A frequency converting arrangement according to the invention utilizes an optical signal converting medium having an input surface and an output surface for developing from a light beam at a first frequency incident upon the input surface a light beam at a second frequency emerging from the output surface. An input light beam at the first frequency is directed toward the input surface of the signal converting medium while the beam is converged to a portion of reduced cross-section at the signal converting medium. Relative movement is produced between the reduced cross-section portion of the beam and the signal converting medium such that this portion of the beam is caused to effectively reciprocatively scan the input surface of the signal converting medium while an output light beam at the second frequency is provided along a stationary path.
Additional objects, advantages and characteristic features of the invention will become readily apparent from the following detailed description of preferred embodiments of the invention when considered in conjunction with the accompanying drawing.
In the accompanying drawing:
FIG. 1 is a schematic illustration of a scanning arrangement according to one embodiment of the invention;
FIG. 2 is a plan schematic illustration of a scanning arrangement according to another embodiment of the invention;
FIG. 3 is an end view of the arrangement shown in FIG. 2;
FIG. 4 is a plan schematic illustration of a scanning arrangement according to a further embodiment of the invention;
FIG. 5 is a side view of the arrangement shown in FIG. 4; and
FIG. 6 is a plan schematic illustration of the arrangement of FIG. 4 showing simplified light beam paths for two different scanning positions.
Referring to FIG. 1 with greater particularity, there is shown a laser 10 for generating a laser beam 12 to be applied to an optical signal converting medium 14 which develops from the beam 12 an output laser beam at a different frequency from that of the beam 12. The medium 14 may be a parametric signal converting medium such as an electro-optic crystal which develops an output beam at a frequency parametrically related to the frequency of the beam applied thereto. For purposes of illustration, the arrangement of FIG. 1 will be described with specific reference to parametric frequency doubling; however, it should be understood that the principles of the invention are applicable to other forms of frequency coversion as well. For example, the medium 14 may be a laser medium such as an organic dye pumped by the laser beam 12 which generates a new laser beam at a desired frequency.
In a specific exemplary frequency doubling arrangement which may be constructed according to the invention, the laser 10 may be a cw-pumped, Q-switched Nd:YAG laser providing a laser beam 12 having a wavelength of about 1.06 μm, although it should be understood that light beams of other wavelengths and generated by other means are also suitable. Examples of specific crystal materials which may be employed to double the frequency of a 1.06 μm laser beam (and thereby provide an output beam having a wavelength of about 0.53 μm) are deuterated cesium dihydrogen arsenate (CD*A), lithium niobate (LiNbO3), and barium sodium niobate (Ba2 NaNb5 O15), although other crystal materials may be used instead. Also, the crystal 14 may be either a single crystal or a composite crystal formed from a plurality of contiguously disposed individual crystals (possibly cut from the same boule). In order to insure that maxium conversion efficiency occurs, the crystal 14 must be maintained at the proper temperature, and for this purpose is housed in an oven shown by dashed rectangle 16. The appropriate operating temperature for maximum efficiency frequency doubling of 1.06 μm radiation in a lithium-rich lithium niobate crystal is 160° C.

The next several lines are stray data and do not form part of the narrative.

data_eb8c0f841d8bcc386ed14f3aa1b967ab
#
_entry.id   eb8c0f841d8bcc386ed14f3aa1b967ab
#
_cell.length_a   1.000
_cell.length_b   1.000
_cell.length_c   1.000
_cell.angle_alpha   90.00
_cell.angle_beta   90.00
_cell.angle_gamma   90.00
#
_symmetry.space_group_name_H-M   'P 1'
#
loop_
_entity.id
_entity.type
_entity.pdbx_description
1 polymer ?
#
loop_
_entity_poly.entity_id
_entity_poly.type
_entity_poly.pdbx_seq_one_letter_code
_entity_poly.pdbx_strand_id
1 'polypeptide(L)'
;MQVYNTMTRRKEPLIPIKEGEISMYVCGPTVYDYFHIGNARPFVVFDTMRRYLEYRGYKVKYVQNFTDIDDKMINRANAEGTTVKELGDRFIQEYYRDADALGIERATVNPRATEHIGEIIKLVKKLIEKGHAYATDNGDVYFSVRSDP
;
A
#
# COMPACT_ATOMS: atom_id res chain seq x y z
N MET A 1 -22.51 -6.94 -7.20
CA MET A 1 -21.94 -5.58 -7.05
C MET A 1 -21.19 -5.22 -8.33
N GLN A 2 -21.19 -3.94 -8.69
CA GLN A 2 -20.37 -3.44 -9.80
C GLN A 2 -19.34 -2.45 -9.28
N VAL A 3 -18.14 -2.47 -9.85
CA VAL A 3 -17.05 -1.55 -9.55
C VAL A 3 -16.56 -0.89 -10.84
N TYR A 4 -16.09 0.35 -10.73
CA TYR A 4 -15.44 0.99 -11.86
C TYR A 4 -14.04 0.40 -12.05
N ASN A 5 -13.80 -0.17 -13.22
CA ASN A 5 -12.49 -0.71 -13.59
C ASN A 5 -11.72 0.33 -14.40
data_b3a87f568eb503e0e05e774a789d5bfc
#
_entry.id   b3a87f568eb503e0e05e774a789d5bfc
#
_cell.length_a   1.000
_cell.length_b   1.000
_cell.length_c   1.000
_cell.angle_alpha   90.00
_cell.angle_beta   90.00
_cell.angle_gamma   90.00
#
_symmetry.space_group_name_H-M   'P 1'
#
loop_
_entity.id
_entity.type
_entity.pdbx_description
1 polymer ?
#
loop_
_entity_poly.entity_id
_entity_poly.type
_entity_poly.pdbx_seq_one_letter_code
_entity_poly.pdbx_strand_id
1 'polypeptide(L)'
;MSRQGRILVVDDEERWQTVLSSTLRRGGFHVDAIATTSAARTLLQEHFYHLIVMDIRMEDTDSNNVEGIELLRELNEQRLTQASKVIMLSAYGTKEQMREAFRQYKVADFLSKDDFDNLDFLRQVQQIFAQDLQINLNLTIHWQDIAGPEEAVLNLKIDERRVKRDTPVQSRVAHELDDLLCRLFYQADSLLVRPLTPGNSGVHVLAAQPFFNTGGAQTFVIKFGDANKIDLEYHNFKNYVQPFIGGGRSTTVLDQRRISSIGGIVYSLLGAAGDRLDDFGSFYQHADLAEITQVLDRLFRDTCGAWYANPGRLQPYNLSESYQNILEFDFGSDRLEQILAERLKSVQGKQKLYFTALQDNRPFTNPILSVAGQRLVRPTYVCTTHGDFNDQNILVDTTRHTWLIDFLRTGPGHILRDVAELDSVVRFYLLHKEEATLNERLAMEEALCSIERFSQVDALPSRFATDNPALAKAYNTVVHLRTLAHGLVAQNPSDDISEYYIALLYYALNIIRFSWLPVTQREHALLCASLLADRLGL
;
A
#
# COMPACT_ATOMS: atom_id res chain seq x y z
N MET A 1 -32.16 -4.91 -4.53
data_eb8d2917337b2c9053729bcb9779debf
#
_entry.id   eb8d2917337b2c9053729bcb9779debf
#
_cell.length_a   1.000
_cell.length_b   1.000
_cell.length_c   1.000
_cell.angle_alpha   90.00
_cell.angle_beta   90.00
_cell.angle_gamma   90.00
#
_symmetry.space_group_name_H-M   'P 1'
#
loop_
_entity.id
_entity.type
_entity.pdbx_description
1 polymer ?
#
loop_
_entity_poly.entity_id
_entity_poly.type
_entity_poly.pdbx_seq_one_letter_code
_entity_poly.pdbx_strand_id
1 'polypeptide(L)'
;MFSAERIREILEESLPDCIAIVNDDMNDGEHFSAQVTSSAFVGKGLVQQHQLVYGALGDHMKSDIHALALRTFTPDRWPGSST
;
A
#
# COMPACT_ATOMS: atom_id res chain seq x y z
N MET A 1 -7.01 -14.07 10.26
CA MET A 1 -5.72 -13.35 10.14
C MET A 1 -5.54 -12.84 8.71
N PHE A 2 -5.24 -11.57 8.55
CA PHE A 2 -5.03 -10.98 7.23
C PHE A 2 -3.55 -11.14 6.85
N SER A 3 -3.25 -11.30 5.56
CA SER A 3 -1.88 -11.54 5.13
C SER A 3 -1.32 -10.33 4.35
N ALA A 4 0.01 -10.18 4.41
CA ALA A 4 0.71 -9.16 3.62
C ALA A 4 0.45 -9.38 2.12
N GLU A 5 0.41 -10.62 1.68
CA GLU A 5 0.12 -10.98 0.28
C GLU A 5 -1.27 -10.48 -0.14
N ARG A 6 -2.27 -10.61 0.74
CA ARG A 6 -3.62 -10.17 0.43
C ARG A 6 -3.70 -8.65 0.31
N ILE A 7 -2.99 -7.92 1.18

In accordance with the present invention, high conversion efficiency with reduced thermal gradients across the crystal 14 are achieved by focusing the input laser beam 12 into a reduced cross-section, or waist, portion at the crystal 14 while reciprocatively scanning the waist portion of the beam across the input surface of the crystal 14. This beam focusing and scanning is accomplished by means of a reflector array which also processes the beam emerging from the crystal 14 so as to provide a stationary output beam from the array.
In the embodiment shown in FIG. 1, the focusing and scanning reflector array includes a scanning mirror 18 provided with both front and back reflective surfaces disposed in the path of the input laser beam 12 near the crystal 14. The scanning mirror 18 is located in the confocal plane of first and second focusing mirrors 20 and 22, respectively, disposed on opposite sides of the crystal 14 and having respective concave reflective surfaces facing the crystal 14 and the scanning mirror 18. The concave reflective surfaces of the respective mirrors 20 and 22 may be spherical segments having the same radius of curvature (focal length). An elongated beam-deflecting flat mirror 24 is disposed optically between the crystal 14 and the second focusing mirror 22. A galvanometer-type mirror drive 26, responsive to a triangular electrical input signal, rotates the scanning mirror 18 in an oscillatory manner over a small angle θ between the limits shown by lines 28 and 30 in FIG. 1.